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Arial Photo Platform

In his book on aerial photo platform interpretation, Paine presents a dichotomous key for classifying aerial photo platform.
We can define vertical aerial photo platform as an aerial photo platform taken from an aerial photo platform (either moving or stationary) wherein the camera axis at the moment of exposure is truly vertical. In actuality, vertical airphotos with less than 3* tilt are considered vertical (for most aerial photo platform interpretation purposes); while those with more than 3* tilt are considered oblique. There are two basic types of oblique aerial photo platform photography. These two types are: 1. High angle oblique; and 2. Low angle oblique. In a high angle oblique, the apparent horizon is shown; while in a low angle oblique the apparent horizon is not shown. Often because of atmosphere haze or other types of obscuration the true horizon of an aerial photo platform cannot really be seen. However we often can see a horizon in an oblique aerial photo platform. This is the apparent horizon.

The basic advantages of vertical air photos are:

1. The scale is essentially constant;
2. Measurements of directions are easier than on an oblique photograph. Directions can also be measured more accurately;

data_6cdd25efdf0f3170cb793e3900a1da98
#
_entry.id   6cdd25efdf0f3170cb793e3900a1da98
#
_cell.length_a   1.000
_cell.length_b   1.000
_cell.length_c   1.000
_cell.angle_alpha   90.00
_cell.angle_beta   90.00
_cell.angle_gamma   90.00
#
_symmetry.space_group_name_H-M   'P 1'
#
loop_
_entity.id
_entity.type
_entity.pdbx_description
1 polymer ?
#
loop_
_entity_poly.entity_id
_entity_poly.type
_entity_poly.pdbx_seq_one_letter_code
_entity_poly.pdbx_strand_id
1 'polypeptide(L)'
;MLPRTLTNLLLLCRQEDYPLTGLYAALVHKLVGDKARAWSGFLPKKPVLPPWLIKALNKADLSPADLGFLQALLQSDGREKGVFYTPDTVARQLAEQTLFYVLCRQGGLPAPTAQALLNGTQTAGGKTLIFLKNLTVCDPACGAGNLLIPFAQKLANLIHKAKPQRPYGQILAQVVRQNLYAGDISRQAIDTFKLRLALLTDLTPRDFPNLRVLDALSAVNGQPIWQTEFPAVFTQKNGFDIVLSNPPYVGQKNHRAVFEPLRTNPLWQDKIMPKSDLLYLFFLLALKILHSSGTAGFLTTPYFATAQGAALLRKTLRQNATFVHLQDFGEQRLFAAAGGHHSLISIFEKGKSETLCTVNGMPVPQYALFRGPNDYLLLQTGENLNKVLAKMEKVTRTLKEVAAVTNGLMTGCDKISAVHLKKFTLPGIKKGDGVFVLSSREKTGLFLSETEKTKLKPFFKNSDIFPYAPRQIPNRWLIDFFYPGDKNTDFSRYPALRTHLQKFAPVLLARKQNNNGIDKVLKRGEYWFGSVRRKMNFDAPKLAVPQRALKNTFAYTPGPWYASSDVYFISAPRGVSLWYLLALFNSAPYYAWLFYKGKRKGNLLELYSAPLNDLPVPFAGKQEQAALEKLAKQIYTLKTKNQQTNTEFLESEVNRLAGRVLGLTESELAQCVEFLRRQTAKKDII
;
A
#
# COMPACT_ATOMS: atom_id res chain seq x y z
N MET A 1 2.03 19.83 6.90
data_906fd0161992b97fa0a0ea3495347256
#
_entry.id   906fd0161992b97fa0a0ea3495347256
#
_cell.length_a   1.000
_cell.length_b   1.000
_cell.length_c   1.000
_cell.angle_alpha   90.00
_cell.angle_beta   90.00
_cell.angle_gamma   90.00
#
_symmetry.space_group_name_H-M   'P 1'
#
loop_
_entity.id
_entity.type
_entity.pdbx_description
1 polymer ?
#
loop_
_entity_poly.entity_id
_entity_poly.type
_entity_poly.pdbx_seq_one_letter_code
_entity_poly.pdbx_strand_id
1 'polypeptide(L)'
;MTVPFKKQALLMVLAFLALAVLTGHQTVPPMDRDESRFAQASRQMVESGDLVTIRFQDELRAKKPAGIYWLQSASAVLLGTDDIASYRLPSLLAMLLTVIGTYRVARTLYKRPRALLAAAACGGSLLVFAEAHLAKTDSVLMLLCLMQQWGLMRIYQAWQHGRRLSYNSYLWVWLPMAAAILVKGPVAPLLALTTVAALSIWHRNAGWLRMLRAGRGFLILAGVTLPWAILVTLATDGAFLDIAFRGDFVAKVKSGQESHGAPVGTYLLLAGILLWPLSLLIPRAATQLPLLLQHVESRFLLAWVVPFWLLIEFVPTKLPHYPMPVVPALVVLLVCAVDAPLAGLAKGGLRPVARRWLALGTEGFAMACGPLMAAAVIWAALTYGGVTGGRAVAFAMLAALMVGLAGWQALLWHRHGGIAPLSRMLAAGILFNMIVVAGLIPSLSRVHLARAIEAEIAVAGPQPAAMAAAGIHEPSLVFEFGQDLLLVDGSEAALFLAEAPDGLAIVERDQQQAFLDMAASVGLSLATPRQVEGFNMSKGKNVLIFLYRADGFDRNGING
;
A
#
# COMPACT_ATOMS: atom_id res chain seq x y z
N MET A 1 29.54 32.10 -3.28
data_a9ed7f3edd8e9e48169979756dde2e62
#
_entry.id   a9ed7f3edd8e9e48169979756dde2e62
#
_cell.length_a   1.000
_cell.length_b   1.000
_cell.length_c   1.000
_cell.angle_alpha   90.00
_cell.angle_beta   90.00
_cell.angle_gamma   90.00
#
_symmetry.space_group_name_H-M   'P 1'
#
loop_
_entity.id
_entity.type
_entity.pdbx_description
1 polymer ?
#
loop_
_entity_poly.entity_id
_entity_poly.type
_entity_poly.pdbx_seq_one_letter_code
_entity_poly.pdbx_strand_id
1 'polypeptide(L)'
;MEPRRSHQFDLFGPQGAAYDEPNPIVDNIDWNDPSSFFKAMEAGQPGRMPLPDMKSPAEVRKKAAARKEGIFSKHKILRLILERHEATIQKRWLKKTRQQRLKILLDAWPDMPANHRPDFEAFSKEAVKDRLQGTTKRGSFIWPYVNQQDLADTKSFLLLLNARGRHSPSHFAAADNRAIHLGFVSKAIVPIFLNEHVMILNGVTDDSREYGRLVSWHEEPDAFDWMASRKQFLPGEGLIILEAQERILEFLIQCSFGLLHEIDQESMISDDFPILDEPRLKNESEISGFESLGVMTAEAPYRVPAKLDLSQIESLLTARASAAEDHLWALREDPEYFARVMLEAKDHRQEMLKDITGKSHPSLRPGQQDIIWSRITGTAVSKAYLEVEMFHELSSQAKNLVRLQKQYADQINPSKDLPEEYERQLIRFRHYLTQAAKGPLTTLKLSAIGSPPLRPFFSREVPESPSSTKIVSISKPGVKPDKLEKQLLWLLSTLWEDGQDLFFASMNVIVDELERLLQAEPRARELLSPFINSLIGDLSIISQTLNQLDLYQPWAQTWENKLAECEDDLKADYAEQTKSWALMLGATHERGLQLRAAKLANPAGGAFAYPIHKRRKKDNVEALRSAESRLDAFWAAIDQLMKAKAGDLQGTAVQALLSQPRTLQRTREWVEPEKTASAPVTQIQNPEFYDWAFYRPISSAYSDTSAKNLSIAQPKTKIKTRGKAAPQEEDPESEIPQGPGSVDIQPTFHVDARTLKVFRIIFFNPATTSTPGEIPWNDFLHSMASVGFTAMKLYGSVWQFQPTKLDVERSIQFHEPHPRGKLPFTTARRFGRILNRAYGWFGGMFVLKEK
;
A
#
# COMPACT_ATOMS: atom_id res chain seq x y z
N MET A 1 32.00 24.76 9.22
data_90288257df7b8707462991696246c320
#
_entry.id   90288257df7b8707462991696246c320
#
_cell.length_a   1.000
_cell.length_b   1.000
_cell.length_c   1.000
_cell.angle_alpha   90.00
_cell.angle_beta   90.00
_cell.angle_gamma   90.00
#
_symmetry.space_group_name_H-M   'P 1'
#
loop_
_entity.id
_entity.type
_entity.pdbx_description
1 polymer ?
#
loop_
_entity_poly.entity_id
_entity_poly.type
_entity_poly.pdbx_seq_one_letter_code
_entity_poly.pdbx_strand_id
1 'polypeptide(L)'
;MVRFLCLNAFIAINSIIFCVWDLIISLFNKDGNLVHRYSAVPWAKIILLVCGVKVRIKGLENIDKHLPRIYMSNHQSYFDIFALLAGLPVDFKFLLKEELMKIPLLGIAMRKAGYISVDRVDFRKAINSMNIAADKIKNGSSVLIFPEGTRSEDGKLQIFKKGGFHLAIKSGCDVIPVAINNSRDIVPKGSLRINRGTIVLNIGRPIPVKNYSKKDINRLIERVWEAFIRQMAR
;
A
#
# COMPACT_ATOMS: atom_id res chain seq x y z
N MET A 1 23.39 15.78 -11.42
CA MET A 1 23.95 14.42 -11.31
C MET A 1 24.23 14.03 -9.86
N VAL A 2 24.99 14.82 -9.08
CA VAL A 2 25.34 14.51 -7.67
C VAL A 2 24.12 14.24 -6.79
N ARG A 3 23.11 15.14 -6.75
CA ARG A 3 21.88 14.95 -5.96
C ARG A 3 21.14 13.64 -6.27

3. Within limits a vertical aerial photo platform photograph can be used as a map (if grids and marginal data are added)
4. Vertical aerial photo platform photographs are often easier to interpret than oblique aerial photo platform photographs and are better for stereo (there is no masking)

The advantages of an oblique aerial photo platform photograph include:

1. Given a constant altitude and camera you can cover a much larger area on a single aerial photo platform
2. The view of some objects is more familiar to the interpreter
3. Some objects not visible on vertical photos may be seen on oblique.
(Paine talks about clearance and cloud cover; but that’s a tricky one (too cloudy for vertical but maybe enough clearance for an oblique).

Three terms need defining here; they are Principal Point, Nadir and Isocenter. They are defined as follows:

1. Principal Point- The principal point is the point where the perpendicular projected through the center of the lens intersects the aerial photo platform image.
2. Nadir- The Nadir is the point vertically beneath the camera center at the time of exposure.
3. Isocenter- The point on the aerial photo platform that falls on a line half-way between the Principal point and the Nadir point.

On a true vertical aerial photo platform photograph all three of these would be at the same point. There is no such thing as a true vertical aerial photo platform photo. All aerial photo platforms have some degree of tip or tilt.

These points are important because certain types of displacement and distortion radiate from them. It is the Isocenter of the aerial photo platform from which tilt displacement radiates.

Lets consider the viewing perspective of a map. On a map objects and features are both planimetrically and geometrically accurate. That is objects are located on the map in exactly the same position relative to each other as they are on the surface of the Earth, except with a change in scale. This is due to the fact that maps use an orthographic projection (i.e. using parallel lines of site) and constant scale to represent features.